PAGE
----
A reboot for the Association of Black Students

After seven years of hibernation, OU’s Association of Black Students is active.

After seven years of hibernation, OU’s Association of Black Students is active.

As part of African American Celebration Month, hosted by the Center for Multicultural Initiatives, the association is displaying a movie in Hamlin Lounge at 8 p.m. Friday, Feb. 6. The movie will be announced at the event.

Before the movie, the Taste of Africa event will be from 4-7 p.m. in the banquet rooms of the OC, where students can find members of the association lending help.

The newly active association planned events for students at the beginning of the week. A representative from the Detroit police department talked about police brutality Tuesday, and a panel of students talked about how their race affected their choice of major on Wednesday.

Among other events hosted this school year, the association led a peace march on campus on Nov. 25 out of respect for the controversial court case in Ferguson, Mo.

Asia Anderson, the association’s president, doesn’t want to limit events to OU’s grounds. The association held an off-campus food drive last Thanksgiving and donated the food to the Rochester Area Neighborhood House.

The association has hopes to host as many large events and dances that it used to put on, according to Anderson.

“I just want to make it as big as it used to be,” Anderson said.

The main goals of the association are to raise the graduation rate of OU’s black students and promote unity, according Anderson.

“We’re the voices of underrepresented students on campus,” she said.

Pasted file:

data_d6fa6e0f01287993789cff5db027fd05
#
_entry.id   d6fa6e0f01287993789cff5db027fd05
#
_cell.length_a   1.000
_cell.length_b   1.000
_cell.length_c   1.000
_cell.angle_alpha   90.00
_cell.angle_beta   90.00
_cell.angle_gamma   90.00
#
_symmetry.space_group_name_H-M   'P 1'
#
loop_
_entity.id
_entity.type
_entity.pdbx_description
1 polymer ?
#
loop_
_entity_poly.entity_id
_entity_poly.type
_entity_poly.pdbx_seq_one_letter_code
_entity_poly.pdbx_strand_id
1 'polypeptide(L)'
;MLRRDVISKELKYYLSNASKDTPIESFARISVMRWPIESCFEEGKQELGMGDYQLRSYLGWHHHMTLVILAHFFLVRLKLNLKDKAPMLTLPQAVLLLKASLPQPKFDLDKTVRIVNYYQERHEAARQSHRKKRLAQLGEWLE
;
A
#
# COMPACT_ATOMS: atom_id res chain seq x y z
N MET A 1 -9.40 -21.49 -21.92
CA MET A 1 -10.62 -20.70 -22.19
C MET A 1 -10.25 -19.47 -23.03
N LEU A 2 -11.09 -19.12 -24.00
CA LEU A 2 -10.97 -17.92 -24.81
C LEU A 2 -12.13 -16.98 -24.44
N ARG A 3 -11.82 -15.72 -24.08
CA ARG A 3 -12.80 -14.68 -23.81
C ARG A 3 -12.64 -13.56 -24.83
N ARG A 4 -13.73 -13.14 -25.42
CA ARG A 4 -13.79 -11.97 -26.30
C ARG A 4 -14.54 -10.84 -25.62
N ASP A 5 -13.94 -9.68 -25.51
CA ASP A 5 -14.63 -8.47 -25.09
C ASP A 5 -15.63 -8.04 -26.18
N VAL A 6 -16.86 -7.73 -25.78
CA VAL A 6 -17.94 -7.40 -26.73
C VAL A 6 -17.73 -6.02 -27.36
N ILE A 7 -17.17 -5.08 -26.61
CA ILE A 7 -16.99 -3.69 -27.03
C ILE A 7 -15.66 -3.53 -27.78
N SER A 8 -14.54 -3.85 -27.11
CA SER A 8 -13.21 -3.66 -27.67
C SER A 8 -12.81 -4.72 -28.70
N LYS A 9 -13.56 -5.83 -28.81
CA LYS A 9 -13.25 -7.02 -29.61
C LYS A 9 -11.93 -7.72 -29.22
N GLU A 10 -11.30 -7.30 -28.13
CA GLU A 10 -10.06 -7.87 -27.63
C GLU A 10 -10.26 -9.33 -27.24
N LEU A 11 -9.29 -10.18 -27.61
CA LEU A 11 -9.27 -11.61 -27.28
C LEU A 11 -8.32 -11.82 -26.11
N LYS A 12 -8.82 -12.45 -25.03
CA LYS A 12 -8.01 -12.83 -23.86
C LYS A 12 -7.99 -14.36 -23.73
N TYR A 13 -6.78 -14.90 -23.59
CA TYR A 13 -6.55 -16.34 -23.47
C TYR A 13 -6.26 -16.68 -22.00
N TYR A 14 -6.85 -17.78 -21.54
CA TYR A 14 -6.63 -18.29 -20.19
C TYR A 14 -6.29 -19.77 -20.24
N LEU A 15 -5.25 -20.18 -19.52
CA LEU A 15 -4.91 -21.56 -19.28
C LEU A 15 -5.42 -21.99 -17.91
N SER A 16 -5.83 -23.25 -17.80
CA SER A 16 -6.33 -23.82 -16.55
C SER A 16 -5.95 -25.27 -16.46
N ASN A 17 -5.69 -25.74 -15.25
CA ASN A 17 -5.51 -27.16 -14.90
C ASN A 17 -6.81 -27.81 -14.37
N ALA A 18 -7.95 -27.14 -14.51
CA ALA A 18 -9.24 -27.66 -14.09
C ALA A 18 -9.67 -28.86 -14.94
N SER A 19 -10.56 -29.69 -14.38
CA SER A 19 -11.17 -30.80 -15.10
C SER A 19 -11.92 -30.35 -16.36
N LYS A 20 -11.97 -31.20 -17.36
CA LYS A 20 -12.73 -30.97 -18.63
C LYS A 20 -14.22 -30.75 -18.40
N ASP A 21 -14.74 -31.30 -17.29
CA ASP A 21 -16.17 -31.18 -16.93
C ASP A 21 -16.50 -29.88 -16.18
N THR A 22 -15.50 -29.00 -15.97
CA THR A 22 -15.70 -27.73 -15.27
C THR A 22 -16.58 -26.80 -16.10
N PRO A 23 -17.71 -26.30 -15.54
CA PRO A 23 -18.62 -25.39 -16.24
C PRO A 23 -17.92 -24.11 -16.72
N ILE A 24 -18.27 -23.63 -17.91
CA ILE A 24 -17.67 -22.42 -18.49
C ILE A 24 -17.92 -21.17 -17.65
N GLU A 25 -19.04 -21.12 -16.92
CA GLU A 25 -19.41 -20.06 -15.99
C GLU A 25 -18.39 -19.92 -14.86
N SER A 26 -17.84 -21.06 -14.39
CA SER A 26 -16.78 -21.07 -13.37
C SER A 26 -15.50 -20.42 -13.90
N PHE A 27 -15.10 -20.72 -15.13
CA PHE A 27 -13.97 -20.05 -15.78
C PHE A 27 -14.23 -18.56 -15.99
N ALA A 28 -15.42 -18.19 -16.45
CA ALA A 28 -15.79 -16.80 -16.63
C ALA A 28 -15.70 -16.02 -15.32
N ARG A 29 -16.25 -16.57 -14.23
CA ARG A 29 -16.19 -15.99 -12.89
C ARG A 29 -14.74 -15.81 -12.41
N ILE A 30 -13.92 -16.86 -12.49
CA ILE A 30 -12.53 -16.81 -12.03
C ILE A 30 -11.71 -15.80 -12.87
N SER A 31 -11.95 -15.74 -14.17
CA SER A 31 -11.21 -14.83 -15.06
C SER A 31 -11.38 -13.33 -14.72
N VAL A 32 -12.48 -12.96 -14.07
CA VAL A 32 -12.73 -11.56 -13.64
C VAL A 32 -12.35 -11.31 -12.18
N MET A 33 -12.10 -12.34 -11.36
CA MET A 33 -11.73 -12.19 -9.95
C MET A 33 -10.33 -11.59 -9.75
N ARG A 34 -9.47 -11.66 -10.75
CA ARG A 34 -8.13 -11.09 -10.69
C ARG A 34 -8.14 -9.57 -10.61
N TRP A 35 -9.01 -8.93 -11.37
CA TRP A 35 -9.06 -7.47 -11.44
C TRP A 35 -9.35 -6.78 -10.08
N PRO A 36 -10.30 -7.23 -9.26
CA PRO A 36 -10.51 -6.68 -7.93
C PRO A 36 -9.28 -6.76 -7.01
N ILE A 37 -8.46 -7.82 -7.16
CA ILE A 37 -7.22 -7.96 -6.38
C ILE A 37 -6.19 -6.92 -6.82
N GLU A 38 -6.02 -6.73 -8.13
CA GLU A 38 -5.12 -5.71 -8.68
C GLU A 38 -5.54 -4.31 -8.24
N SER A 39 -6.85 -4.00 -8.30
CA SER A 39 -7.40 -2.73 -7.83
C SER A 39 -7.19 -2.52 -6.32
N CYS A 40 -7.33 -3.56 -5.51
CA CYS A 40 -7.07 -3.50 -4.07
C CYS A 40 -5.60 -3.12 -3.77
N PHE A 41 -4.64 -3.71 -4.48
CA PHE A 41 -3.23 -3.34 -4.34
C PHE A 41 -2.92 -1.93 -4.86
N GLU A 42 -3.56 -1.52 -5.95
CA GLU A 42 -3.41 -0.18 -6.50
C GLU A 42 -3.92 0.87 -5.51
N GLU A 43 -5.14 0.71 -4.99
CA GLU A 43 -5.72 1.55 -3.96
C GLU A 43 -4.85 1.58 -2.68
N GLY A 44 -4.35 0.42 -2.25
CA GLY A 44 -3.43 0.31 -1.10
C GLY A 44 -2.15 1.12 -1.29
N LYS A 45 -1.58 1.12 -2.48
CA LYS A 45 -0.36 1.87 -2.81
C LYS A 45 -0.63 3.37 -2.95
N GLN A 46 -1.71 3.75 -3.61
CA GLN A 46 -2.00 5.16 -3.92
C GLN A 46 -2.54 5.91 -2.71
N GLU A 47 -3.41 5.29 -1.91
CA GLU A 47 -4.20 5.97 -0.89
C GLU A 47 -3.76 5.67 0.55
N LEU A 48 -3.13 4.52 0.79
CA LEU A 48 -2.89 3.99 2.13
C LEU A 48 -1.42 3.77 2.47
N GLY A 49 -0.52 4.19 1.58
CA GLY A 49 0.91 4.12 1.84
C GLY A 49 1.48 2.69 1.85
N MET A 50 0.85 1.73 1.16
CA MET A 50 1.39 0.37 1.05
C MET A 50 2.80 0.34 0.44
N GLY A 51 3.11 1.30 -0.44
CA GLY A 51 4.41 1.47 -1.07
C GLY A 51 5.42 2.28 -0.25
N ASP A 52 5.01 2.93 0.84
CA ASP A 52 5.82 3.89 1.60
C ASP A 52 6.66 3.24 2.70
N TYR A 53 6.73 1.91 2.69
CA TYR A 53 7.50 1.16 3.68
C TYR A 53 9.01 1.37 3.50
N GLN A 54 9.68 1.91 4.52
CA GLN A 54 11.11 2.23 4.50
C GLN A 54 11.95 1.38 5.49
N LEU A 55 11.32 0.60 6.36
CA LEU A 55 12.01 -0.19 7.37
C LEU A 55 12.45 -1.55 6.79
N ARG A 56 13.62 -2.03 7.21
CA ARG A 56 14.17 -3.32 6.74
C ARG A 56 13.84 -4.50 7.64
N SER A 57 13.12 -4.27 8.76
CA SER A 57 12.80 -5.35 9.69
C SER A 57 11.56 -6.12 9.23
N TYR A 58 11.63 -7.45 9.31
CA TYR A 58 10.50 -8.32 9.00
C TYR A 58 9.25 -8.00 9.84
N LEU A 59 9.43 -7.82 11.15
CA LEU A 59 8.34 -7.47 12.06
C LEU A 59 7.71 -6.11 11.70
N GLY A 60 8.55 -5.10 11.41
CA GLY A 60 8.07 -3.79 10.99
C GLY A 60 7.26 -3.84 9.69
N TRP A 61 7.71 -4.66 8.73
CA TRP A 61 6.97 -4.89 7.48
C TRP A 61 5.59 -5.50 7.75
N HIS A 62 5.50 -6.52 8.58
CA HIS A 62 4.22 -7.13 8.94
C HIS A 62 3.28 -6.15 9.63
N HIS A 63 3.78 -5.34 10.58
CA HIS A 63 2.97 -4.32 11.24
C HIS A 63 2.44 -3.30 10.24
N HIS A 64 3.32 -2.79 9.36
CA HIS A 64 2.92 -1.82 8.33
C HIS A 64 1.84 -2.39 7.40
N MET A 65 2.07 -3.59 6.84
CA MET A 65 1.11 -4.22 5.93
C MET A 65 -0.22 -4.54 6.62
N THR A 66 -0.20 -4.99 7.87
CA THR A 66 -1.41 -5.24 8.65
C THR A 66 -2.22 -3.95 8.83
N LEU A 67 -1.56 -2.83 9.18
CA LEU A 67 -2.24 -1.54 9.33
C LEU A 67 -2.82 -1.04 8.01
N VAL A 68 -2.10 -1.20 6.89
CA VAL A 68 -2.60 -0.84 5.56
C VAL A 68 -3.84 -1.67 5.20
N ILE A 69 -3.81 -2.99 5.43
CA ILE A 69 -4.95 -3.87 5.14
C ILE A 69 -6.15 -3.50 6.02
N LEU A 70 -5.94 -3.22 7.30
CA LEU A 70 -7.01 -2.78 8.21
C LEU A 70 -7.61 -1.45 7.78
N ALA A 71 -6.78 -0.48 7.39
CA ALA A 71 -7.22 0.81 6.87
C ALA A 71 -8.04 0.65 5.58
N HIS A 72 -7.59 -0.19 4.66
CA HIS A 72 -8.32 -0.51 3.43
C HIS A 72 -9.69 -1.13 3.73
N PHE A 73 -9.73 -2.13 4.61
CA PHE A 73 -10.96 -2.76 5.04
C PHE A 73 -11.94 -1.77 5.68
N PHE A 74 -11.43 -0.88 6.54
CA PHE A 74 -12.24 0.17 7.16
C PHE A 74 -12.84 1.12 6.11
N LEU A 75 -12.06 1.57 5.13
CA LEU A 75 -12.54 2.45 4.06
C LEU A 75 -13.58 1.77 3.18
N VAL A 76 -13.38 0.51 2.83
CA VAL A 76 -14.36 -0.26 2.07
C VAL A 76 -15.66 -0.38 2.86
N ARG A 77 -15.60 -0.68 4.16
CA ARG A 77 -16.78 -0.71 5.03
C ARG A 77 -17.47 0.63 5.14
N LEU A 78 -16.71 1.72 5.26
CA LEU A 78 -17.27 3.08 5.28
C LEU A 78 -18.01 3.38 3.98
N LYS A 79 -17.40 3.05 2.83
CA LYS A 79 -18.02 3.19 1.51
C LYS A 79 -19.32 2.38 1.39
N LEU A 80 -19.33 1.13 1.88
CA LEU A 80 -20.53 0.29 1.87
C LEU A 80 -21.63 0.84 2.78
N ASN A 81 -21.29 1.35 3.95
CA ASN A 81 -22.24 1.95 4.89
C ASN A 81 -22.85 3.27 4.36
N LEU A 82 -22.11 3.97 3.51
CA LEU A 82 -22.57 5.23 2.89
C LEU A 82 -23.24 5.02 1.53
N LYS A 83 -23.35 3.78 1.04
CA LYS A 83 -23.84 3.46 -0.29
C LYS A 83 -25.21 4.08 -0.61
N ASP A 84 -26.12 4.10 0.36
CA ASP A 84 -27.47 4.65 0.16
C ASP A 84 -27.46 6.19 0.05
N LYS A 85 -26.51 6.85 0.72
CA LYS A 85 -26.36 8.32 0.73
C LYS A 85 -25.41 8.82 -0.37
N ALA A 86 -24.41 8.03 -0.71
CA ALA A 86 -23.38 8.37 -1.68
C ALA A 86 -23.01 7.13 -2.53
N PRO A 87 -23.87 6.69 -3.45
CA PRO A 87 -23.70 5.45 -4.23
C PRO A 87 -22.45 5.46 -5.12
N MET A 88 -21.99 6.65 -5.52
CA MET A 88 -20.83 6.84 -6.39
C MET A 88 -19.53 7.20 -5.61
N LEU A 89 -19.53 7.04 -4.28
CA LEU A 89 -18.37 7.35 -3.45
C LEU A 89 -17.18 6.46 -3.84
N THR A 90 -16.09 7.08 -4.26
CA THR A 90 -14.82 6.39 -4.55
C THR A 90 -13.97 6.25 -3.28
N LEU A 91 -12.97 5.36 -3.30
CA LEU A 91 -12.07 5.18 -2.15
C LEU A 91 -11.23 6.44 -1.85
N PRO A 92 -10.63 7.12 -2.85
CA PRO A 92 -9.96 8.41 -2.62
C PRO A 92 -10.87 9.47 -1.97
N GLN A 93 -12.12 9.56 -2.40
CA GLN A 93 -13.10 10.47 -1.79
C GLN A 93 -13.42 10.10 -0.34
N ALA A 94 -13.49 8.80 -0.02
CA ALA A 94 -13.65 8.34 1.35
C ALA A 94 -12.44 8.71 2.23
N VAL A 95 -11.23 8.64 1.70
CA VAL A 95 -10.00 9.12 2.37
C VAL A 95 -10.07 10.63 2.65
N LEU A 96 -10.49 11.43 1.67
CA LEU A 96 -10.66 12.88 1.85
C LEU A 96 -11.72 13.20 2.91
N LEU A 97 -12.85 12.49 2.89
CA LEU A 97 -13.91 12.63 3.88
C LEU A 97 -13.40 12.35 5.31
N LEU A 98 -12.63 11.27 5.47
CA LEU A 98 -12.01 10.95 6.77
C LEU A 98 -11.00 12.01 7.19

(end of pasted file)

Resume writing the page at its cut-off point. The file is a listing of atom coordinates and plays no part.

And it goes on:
Anderson also hopes to keep members interested and continue to host events next year. She is currently on the prowl for an office, since their previous one was taken because of dormancy.

Some in the community think the association is similar to the Black Panthers, a group of revolutionary blacks often associated with violence that was active during the civil rights movement, Anderson said. This isn’t true. The association works toward unity.

“We all have the same struggles as students here,” she said.

“The association was founded in the 1960’s,” said Omar Brown-El, the director of the Center for Multicultural Initiatives and the association’s adviser. “It helped to create the center in the mid-1990’s and helped to establish Martin Luther King Jr.’s remembrance on campus.”

“This student organization gives a voice and place for students to feel connected to the university,” Brown-El said.

Anderson said she’s very happy with the association’s reboot and hopes to continue to be an active part of OU’s community.